Bill Perkins, who has been serving as Executive Director of Friendship House since 1989, is pleased with this choice. “Ever since Kim began volunteering at Friendship House, it was clear she has the passion to serve the homeless and our community, as well as the capability of running such an organization. I could not be more pleased with the selection of Kim as Executive Director. As we celebrate our 30th year of operation and move into the next phase, Kim will be the kind of leader that can continue the mission of Friendship House.”

Marc Marcus (Assistant Executive Director and Director of Day Ministry), Marcy Perkins (Director of Transitional Housing), and Kathy Graham (Director of the Clothing Bank), are in agreement with Bill. “Kim will be a wonderful Executive Director. We are looking forward to continuing to work with her and supporting her in her new role.”

Please join us at our annual meeting Sunday, April 23 to congratulate Kim!
Annual Meeting Details
12:00 PM: Open House at Friendship House Admin Office
1503 W. 13th Street, Wilmington DE
1:30 PM: Annual Meeting at Westminster Presbyterian Church
1506 W. 13th Street, Wilmington DE

Edward’s Story

November 2014

On the night before Thanksgiving, arguably the biggest bar night of the year, I took my last drink. For the next several days I would lay on my couch going through all the symptoms that a cold turkey quit has to offer. The plan was to simply get myself together enough to get on a plane, train or anything and get back to Delaware.

The odds were stacked. I had less than twenty dollars to my name, no car, no contacts left to reach out to for any help, and my cell phone was a week away from termination. Even though I was living on the west coast of Florida I was in hell. One-step away from homelessness.

By the grace of God I sold everything of value in the span of a day and secured enough money to purchase a Grey Hound bus ticket from Tampa to Wilmington. I would then take a transfer bus to Kirkwood Detox and hopefully then back to Gateway. The program I had walked out of several years before when I was convinced I had alcohol beat. I took a drink less than two days after leaving that time.

Thin at best, I look back at this course as one of pure genius for it is exactly how it happened. I waited in the lobby of Kirkwood Detox for countless hours. I stayed there hoping for a spot back at Gateway for many days and then was a guest of Gateway for four months. I listened, took suggestion and followed the advice of counsel. It was my counselor that suggested Friendship House.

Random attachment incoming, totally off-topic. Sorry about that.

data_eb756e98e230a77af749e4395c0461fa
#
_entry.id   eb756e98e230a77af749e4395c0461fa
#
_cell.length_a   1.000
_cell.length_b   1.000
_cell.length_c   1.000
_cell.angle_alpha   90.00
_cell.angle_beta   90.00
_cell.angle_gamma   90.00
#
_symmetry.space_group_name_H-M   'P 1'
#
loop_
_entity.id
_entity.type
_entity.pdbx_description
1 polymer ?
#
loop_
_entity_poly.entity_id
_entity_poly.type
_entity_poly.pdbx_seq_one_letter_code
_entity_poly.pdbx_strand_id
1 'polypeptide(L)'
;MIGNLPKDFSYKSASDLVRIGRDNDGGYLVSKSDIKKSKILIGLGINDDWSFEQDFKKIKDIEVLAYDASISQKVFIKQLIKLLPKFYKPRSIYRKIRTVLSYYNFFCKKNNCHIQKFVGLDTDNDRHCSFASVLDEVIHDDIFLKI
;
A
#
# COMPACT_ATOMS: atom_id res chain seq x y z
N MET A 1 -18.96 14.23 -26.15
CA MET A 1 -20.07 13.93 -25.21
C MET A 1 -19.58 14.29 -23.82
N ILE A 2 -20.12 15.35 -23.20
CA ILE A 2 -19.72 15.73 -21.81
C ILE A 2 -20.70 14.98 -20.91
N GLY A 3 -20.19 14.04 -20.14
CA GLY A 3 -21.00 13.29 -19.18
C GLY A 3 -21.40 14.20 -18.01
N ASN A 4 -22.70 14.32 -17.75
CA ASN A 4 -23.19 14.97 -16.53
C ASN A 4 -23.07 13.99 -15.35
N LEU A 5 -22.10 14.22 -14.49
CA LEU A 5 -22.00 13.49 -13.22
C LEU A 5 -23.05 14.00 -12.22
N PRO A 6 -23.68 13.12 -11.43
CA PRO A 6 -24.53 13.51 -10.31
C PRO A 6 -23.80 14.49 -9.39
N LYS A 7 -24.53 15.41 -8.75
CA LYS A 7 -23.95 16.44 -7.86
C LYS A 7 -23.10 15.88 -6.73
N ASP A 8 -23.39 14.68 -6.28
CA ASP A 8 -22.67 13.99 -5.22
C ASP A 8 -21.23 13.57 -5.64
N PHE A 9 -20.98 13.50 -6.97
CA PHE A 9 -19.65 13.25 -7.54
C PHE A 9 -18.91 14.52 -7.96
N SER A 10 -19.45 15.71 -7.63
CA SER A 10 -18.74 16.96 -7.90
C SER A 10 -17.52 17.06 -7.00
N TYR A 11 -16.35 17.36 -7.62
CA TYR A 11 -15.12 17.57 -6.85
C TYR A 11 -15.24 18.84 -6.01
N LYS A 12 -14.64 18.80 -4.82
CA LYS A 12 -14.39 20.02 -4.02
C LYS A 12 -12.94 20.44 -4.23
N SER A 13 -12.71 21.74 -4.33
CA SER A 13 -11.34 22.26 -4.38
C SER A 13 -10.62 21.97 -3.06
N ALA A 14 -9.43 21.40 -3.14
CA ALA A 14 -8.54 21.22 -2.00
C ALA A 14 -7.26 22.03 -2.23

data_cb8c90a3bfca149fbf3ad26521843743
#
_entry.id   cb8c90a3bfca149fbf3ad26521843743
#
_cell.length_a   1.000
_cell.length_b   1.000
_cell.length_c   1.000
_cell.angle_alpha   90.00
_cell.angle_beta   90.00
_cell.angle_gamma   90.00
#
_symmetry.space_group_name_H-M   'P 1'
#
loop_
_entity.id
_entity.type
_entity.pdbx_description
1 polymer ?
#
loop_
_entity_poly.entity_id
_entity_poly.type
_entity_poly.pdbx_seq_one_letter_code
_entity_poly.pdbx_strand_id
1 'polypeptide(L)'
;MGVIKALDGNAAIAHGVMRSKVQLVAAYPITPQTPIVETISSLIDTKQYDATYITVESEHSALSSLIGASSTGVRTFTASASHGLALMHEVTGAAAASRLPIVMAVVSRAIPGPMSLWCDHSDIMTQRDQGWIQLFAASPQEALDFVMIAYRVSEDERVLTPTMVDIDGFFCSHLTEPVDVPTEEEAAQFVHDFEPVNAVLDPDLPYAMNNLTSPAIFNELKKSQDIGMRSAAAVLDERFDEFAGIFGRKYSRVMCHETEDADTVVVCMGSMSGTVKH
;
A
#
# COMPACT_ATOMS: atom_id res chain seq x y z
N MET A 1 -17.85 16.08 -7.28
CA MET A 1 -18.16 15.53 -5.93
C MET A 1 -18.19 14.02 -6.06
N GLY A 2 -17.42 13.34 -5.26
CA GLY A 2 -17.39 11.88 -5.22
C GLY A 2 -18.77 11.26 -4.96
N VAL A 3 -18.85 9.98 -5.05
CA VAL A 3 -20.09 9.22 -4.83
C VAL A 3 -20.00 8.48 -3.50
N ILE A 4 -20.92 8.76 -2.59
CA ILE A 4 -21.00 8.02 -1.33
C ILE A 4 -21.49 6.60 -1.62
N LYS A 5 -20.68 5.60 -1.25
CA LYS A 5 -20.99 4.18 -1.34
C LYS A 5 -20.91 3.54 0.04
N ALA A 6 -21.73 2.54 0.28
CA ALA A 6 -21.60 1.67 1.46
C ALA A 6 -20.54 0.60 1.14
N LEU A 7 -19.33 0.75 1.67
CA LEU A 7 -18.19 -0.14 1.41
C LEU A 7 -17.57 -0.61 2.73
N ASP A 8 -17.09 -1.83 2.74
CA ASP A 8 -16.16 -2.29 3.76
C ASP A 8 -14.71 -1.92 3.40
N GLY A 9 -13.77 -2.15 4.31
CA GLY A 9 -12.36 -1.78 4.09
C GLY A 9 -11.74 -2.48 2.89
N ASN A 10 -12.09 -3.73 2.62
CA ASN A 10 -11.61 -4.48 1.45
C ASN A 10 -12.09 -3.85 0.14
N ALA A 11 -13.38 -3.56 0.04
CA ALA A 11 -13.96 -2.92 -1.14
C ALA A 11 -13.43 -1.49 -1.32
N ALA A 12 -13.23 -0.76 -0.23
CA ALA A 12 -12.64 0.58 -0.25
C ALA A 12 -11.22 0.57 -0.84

Friendship House was this form of “Halfway House” in the city. You had to be interviewed and if you were accepted, you would wait for an opening. It was described by my counselor as a strict, no nonsense place to get your toe back in the world. I knew that if I were truly in it for my recovery I would have to go there. My recovery was taking me to Wilmington.

It was a cold, rainy day straight out of a movie when I showed up at the doors of 8th and Madison. Things would start out rough and I would doubt my decision to come to the city and Friendship House many times. A funny thing happens in recovery when you work it. You just might not see it at first.

Looking back, the blessings and achievements I had while at Friendship House were the greatest in my recovery. They were the building blocks of my sober life. I could take the time to assimilate myself back into the world as a member of society. While there, I renewed my license, credit and more importantly my self-esteem. I found my sponsor while living there who to this day is like a father. I found a job that turned into a career, which started with the simple fact that the bus ran from Friendship House to that business’s front door. I took the bus for a year while saving for a vehicle.

Upon my Graduation from Friendship House, I took their suggestion and moved into an Oxford House. It is now arguably the strongest in the city. When there is an opening, Friendship House is first on our list to see if there are any worthy candidates.

When I chaired my two-year anniversary in AA, the room was full of men with countless sobriety. I spoke about how for me, the difference between the first year of sobriety and the second year had one distinct difference. The first year is when I got myself back and the second is when I got my stuff back. Friendship House & my Guardian Angels over there played a major role in my first year.

Edward Jarrell